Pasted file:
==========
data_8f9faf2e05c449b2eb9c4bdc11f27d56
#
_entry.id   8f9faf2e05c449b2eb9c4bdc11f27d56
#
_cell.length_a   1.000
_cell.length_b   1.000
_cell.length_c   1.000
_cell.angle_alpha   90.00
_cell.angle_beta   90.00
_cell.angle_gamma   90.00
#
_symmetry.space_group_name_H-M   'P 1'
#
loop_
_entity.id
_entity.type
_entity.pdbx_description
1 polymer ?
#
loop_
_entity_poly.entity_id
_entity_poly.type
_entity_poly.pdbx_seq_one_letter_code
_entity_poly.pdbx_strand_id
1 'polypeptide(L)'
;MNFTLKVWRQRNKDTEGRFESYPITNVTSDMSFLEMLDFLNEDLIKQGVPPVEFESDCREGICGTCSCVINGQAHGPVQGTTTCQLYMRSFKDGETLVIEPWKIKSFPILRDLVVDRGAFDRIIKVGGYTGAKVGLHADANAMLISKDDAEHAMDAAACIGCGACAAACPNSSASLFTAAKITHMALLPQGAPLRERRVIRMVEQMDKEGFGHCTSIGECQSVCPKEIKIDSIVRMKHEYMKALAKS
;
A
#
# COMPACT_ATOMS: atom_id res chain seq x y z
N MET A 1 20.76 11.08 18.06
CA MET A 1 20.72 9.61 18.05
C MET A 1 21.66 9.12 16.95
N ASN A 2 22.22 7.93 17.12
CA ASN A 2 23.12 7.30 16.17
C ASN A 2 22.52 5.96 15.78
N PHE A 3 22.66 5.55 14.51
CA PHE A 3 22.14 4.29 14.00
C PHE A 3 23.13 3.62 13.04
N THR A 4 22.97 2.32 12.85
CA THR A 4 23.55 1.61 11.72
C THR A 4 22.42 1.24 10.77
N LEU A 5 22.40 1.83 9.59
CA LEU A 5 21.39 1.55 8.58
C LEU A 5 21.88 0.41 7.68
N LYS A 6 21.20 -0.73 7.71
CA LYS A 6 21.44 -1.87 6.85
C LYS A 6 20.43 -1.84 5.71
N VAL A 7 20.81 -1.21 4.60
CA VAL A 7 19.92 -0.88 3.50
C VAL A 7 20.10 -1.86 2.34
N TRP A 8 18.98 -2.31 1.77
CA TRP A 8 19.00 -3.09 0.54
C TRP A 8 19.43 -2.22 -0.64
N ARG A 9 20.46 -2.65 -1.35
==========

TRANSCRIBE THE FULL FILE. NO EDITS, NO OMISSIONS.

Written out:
data_8f9faf2e05c449b2eb9c4bdc11f27d56
#
_entry.id   8f9faf2e05c449b2eb9c4bdc11f27d56
#
_cell.length_a   1.000
_cell.length_b   1.000
_cell.length_c   1.000
_cell.angle_alpha   90.00
_cell.angle_beta   90.00
_cell.angle_gamma   90.00
#
_symmetry.space_group_name_H-M   'P 1'
#
loop_
_entity.id
_entity.type
_entity.pdbx_description
1 polymer ?
#
loop_
_entity_poly.entity_id
_entity_poly.type
_entity_poly.pdbx_seq_one_letter_code
_entity_poly.pdbx_strand_id
1 'polypeptide(L)'
;MNFTLKVWRQRNKDTEGRFESYPITNVTSDMSFLEMLDFLNEDLIKQGVPPVEFESDCREGICGTCSCVINGQAHGPVQGTTTCQLYMRSFKDGETLVIEPWKIKSFPILRDLVVDRGAFDRIIKVGGYTGAKVGLHADANAMLISKDDAEHAMDAAACIGCGACAAACPNSSASLFTAAKITHMALLPQGAPLRERRVIRMVEQMDKEGFGHCTSIGECQSVCPKEIKIDSIVRMKHEYMKALAKS
;
A
#
# COMPACT_ATOMS: atom_id res chain seq x y z
N MET A 1 20.76 11.08 18.06
CA MET A 1 20.72 9.61 18.05
C MET A 1 21.66 9.12 16.95
N ASN A 2 22.22 7.93 17.12
CA ASN A 2 23.12 7.30 16.17
C ASN A 2 22.52 5.96 15.78
N PHE A 3 22.66 5.55 14.51
CA PHE A 3 22.14 4.29 14.00
C PHE A 3 23.13 3.62 13.04
N THR A 4 22.97 2.32 12.85
CA THR A 4 23.55 1.61 11.72
C THR A 4 22.42 1.24 10.77
N LEU A 5 22.40 1.83 9.59
CA LEU A 5 21.39 1.55 8.58
C LEU A 5 21.88 0.41 7.68
N LYS A 6 21.20 -0.73 7.71
CA LYS A 6 21.44 -1.87 6.85
C LYS A 6 20.43 -1.84 5.71
N VAL A 7 20.81 -1.21 4.60
CA VAL A 7 19.92 -0.88 3.50
C VAL A 7 20.10 -1.86 2.34
N TRP A 8 18.98 -2.31 1.77
CA TRP A 8 19.00 -3.09 0.54
C TRP A 8 19.43 -2.22 -0.64
N ARG A 9 20.46 -2.65 -1.35